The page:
Pet peeve about class (student-led?) discussion? When kids try to invite other kids into the conversation in a way that’s unnatural and forced. It puts the kid that is shy or hesitant on the spot in a way when they’re not really ready to join into discussion. That, and also the fact that some students are uncomfortable with silence; students can learn not to fill the space with sound. 

Favorite moment of class discussion? When students build upon others’ work, and name them/name that they were their inspiration for a new observation, that is deep and meaningful. 

Biggest challenge to good discussion in a virtual classroom? I think it’s probably not being able to see the body language of all your peers at the table. When we see how people are physically presenting, it affects the way we ask them to engage; because we can’t diagnose physical language, that’s a big challenge. I preferred smaller groups virtually. 

Text you count on to inspire conversation? “The Great Hall of the Bulls” from Lascaux. I love talking about what homo sapiens were thinking, painting, and drawing on walls at the start of human history, and connecting it to our creativity and imagination today. Frieda Kahlo’s work, with psychology and inner battles and struggle, is also deeply inspiring.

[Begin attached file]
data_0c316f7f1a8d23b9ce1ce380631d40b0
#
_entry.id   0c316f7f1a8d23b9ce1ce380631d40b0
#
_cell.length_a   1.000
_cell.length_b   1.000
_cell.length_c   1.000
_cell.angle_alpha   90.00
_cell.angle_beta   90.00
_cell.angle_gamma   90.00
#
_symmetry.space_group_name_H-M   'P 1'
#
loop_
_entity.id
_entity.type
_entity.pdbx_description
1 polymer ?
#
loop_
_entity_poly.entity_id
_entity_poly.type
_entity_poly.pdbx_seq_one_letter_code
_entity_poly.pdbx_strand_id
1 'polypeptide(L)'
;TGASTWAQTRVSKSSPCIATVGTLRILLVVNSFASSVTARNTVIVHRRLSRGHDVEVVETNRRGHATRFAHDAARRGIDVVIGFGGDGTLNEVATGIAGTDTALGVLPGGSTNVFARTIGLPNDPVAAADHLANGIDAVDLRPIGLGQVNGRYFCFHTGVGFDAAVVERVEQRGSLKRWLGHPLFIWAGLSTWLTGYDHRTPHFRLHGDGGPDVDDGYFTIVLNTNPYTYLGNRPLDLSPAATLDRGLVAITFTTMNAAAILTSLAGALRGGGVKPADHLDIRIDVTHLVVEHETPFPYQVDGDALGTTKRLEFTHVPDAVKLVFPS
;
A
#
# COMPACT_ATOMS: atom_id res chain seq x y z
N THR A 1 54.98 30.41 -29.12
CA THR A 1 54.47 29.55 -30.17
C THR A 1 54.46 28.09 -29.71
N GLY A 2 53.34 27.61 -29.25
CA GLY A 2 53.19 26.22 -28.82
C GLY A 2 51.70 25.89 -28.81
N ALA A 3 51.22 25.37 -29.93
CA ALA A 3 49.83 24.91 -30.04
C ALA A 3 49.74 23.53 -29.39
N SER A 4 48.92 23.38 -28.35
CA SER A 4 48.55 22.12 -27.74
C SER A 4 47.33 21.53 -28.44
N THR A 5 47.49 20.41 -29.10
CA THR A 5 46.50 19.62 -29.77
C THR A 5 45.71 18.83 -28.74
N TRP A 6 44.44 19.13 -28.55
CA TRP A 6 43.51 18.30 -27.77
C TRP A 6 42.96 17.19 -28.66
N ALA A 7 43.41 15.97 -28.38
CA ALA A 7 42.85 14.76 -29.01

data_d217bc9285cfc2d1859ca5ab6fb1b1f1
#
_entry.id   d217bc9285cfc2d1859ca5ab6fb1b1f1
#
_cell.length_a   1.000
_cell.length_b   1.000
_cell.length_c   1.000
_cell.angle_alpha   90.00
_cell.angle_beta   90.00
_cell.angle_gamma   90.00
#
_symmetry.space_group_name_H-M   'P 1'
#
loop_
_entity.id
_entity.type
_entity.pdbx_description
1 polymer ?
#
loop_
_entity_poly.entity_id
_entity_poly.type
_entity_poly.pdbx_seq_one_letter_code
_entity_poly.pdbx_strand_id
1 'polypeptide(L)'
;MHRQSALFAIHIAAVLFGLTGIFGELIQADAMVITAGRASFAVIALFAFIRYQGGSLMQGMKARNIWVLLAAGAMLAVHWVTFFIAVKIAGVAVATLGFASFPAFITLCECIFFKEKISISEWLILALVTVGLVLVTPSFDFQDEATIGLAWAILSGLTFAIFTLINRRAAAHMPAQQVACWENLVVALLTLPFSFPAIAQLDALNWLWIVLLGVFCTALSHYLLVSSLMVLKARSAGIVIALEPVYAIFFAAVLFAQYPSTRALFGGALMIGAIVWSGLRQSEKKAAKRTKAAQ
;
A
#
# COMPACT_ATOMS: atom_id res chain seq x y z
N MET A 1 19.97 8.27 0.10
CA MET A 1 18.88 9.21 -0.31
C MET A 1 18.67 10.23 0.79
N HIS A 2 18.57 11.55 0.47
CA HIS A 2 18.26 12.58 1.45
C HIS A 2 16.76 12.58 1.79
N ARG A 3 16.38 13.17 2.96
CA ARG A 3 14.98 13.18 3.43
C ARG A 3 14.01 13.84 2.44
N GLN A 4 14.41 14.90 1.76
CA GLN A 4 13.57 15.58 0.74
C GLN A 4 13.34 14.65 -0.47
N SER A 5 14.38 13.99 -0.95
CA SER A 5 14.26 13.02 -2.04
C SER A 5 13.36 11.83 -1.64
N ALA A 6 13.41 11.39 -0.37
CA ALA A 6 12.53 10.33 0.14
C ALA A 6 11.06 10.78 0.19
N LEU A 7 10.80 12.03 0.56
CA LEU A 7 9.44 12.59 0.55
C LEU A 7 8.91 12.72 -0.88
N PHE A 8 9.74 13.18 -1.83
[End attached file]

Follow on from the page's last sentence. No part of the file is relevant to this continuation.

What do you nerd out about? As a teacher — Project-based learning. I love to think about creative, technologically-savvy projects that demonstrate learning. In tandem with that, I geek out about rubrics. As a person outside of teaching — reading. Reading in Arabic, novels in Arabic written by female authors from Saudi Arabia, Jordan, and Syria. 

What is your wish for this world? That we will all make the extra effort to empathize and try to understand our individual privileges and how that places us on a larger spectrum. So we’re better understanding of our position and ways that we can serve, care, and give to others who don’t have the same sway. 

When historians recount 2020, what will they be especially fascinated by? I don’t think pandemics are a new thing. They’ve happened in history before. Because of technology, we’re seeing so much of it, and we’re so exposed to it so much. The biggest thing that historians will marvel at is the lack of care and awareness toward the environment, which is a branch out from coronavirus. We see these examples of nature healing itself; historians will look back and say “wow, they were not listening to scientists, in the biggest and most powerful countries.” It’s shocking and it’s really scary.